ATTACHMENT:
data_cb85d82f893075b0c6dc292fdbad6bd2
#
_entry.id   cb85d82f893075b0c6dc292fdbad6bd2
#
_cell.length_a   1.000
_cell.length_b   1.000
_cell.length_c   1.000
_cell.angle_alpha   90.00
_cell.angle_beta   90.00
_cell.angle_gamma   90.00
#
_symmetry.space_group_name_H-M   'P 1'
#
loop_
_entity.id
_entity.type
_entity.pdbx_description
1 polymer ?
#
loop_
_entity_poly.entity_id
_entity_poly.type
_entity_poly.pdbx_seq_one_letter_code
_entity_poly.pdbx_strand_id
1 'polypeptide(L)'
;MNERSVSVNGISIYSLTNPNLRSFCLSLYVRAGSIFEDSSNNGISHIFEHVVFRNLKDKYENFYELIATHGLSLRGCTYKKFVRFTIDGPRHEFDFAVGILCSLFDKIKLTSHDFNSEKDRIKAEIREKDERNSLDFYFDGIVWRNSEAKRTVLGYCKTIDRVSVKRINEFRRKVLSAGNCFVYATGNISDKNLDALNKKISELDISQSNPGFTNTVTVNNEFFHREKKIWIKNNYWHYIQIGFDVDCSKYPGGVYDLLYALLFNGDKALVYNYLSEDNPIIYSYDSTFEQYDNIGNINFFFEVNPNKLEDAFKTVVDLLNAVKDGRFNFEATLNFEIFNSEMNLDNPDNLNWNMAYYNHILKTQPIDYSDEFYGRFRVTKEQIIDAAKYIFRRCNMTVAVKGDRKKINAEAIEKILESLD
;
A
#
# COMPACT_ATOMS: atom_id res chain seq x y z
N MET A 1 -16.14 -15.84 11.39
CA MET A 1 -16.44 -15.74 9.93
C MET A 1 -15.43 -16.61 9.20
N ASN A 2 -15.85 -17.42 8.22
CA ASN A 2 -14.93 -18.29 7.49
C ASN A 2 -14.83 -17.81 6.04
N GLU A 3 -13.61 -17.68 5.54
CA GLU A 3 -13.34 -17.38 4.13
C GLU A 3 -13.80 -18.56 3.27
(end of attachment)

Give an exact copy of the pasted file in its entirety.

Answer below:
data_cb85d82f893075b0c6dc292fdbad6bd2
#
_entry.id   cb85d82f893075b0c6dc292fdbad6bd2
#
_cell.length_a   1.000
_cell.length_b   1.000
_cell.length_c   1.000
_cell.angle_alpha   90.00
_cell.angle_beta   90.00
_cell.angle_gamma   90.00
#
_symmetry.space_group_name_H-M   'P 1'
#
loop_
_entity.id
_entity.type
_entity.pdbx_description
1 polymer ?
#
loop_
_entity_poly.entity_id
_entity_poly.type
_entity_poly.pdbx_seq_one_letter_code
_entity_poly.pdbx_strand_id
1 'polypeptide(L)'
;MNERSVSVNGISIYSLTNPNLRSFCLSLYVRAGSIFEDSSNNGISHIFEHVVFRNLKDKYENFYELIATHGLSLRGCTYKKFVRFTIDGPRHEFDFAVGILCSLFDKIKLTSHDFNSEKDRIKAEIREKDERNSLDFYFDGIVWRNSEAKRTVLGYCKTIDRVSVKRINEFRRKVLSAGNCFVYATGNISDKNLDALNKKISELDISQSNPGFTNTVTVNNEFFHREKKIWIKNNYWHYIQIGFDVDCSKYPGGVYDLLYALLFNGDKALVYNYLSEDNPIIYSYDSTFEQYDNIGNINFFFEVNPNKLEDAFKTVVDLLNAVKDGRFNFEATLNFEIFNSEMNLDNPDNLNWNMAYYNHILKTQPIDYSDEFYGRFRVTKEQIIDAAKYIFRRCNMTVAVKGDRKKINAEAIEKILESLD
;
A
#
# COMPACT_ATOMS: atom_id res chain seq x y z
N MET A 1 -16.14 -15.84 11.39
CA MET A 1 -16.44 -15.74 9.93
C MET A 1 -15.43 -16.61 9.20
N ASN A 2 -15.85 -17.42 8.22
CA ASN A 2 -14.93 -18.29 7.49
C ASN A 2 -14.83 -17.81 6.04
N GLU A 3 -13.61 -17.68 5.54
CA GLU A 3 -13.34 -17.38 4.13
C GLU A 3 -13.80 -18.56 3.27